How Effective are Prison Diversion Programs for Mentally Ill Defendants in Arizona?


Many U.S. states have programs to divert people with mental illnesses away from the criminal justice system. However, a large number of states are failing to provide prison diversion programs and other initiatives.

According to a report by the Treatment Advocacy Center, access to alternatives to incarceration are limited for mentally ill defendants in Arizona. Just 21 percent of the population was found to be served by a mental health court.

Arizona fared better for crisis intervention teams. The study found 84 percent of the population had access to a CIT.

Prison diversion programs for mentally ill people

Prison diversion programs for mentally ill people are patchy

Police in the City of Memphis in Tennessee pioneered the crisis intervention team model in 1988. It involves a police department intensively training groups of officers on the nature of various forms of mental illness.

The Treatment Advocacy Center report stated:

“Having officers with knowledge of mental illness respond to sensitive incidents sharply reduces the risks of injury and death,”

The report’s authors awarded Arizona a B- rating. It was the 16th best state in the country for participation in jail diversion programs for mentally ill people.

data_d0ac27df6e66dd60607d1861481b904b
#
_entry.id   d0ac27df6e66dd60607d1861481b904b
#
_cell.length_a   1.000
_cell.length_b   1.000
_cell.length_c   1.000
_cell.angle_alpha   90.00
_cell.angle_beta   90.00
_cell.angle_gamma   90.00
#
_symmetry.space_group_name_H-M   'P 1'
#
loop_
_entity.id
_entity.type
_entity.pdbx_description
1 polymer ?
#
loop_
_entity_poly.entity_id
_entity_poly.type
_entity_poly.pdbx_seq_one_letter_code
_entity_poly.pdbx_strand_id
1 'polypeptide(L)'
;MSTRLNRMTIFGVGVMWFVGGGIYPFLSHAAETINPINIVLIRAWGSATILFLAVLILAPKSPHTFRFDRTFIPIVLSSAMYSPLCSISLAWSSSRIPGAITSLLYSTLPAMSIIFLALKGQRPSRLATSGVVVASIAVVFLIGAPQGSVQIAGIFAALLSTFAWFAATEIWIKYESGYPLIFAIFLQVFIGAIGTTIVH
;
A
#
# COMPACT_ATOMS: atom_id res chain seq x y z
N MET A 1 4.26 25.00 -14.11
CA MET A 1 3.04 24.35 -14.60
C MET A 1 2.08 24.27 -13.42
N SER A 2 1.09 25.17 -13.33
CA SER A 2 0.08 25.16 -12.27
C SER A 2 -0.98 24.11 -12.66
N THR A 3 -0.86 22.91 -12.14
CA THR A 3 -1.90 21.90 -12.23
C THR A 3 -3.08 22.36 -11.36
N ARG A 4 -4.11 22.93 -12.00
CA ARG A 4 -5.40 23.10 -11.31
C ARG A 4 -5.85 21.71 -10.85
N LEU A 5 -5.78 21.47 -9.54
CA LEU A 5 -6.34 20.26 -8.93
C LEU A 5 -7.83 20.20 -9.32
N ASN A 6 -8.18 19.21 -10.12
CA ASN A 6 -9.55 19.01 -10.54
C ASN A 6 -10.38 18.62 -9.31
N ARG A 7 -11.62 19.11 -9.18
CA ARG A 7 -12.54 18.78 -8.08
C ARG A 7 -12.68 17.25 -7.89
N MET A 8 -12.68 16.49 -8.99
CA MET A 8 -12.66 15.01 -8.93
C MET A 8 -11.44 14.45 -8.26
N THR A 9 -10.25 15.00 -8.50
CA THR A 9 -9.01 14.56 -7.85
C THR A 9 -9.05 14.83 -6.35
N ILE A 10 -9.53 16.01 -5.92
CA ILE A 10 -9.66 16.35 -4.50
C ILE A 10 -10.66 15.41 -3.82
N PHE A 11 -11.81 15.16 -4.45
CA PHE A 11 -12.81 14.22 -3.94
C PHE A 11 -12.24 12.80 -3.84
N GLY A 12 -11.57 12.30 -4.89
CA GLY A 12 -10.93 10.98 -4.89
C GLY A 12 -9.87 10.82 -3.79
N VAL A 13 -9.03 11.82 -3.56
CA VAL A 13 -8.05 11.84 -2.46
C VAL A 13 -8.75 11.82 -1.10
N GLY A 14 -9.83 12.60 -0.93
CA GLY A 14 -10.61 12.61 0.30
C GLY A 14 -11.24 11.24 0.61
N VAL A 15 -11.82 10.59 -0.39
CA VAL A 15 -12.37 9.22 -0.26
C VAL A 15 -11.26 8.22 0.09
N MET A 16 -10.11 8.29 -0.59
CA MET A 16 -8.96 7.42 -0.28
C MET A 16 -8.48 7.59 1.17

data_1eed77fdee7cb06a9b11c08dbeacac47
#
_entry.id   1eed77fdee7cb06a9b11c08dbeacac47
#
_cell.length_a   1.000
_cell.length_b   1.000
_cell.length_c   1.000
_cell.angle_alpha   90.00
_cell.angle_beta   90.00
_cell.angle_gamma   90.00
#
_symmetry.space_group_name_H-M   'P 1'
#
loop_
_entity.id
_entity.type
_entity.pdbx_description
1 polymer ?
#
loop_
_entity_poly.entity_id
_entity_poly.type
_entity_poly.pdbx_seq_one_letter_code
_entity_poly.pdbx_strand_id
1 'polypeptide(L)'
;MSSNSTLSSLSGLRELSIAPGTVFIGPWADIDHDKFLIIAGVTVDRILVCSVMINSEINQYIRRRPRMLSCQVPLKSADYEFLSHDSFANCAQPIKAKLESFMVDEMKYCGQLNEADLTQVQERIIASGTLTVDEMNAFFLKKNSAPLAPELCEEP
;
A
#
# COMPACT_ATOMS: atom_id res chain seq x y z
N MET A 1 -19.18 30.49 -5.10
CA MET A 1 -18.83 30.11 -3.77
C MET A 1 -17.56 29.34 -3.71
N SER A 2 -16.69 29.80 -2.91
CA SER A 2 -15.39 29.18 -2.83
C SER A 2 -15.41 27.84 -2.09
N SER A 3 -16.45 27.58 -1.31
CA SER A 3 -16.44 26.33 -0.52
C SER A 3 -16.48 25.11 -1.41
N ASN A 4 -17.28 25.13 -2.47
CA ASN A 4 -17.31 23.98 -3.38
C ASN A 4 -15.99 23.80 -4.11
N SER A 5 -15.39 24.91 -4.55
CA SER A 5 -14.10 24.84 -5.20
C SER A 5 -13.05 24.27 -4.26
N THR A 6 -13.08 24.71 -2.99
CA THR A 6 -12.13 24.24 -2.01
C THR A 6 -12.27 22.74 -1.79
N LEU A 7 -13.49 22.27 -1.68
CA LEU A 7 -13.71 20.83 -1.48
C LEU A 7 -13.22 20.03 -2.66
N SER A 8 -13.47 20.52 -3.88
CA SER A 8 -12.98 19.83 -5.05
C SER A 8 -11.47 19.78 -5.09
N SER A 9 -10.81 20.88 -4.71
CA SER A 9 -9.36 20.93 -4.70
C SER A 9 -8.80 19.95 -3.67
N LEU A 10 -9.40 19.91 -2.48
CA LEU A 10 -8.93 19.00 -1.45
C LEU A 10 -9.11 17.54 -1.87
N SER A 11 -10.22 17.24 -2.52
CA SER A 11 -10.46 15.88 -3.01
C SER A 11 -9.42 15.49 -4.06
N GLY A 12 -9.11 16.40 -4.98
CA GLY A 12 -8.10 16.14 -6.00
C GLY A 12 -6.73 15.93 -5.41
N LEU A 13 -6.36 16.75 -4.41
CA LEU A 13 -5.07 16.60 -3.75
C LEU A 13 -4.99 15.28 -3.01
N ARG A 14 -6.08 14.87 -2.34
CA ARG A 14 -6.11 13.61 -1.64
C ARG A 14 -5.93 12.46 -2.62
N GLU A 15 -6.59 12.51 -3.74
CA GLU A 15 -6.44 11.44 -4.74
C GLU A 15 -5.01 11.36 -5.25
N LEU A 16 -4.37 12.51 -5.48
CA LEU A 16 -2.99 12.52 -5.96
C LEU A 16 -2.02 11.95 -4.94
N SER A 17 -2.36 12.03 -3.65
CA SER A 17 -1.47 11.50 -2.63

Since the report was published, more mental health courts have been set up in Arizona.

A specialized court was set up in Pinal County in 2017 to give defendants with mental problems an alternative path to prison and keep them out of the criminal justice system. The court is a therapeutic, post-sentence facility for defendants placed on supervised probation.

The alternative paths for mentally ill defendants in Arizona can be beneficial. Few environments are worse for people with mental disorders than prisons. Although the programs can be demanding, they often have a more positive impact on defendants than incarceration.

In 2018, the Treatment Advocacy Center published An Analysis of U.S. Psychiatric Treatment Laws. It looked at legislation for involuntary treatment for psychiatric illness in each state. Arizona scored a B in the survey.

The study found seven states – Alabama, Delaware, Georgia, Hawaii, Oklahoma, Pennsylvania, and Tennessee – still use an outdated standard requiring that harm to self or others needs to be imminent for a person to qualify for inpatient commitment.

If a mentally ill family member has been charged with a crime, you may be facing a traumatic ordeal. Our Phoenix criminal defense attorney specializes in representing people with mental illnesses. Please call us today at (602) 340-1999.

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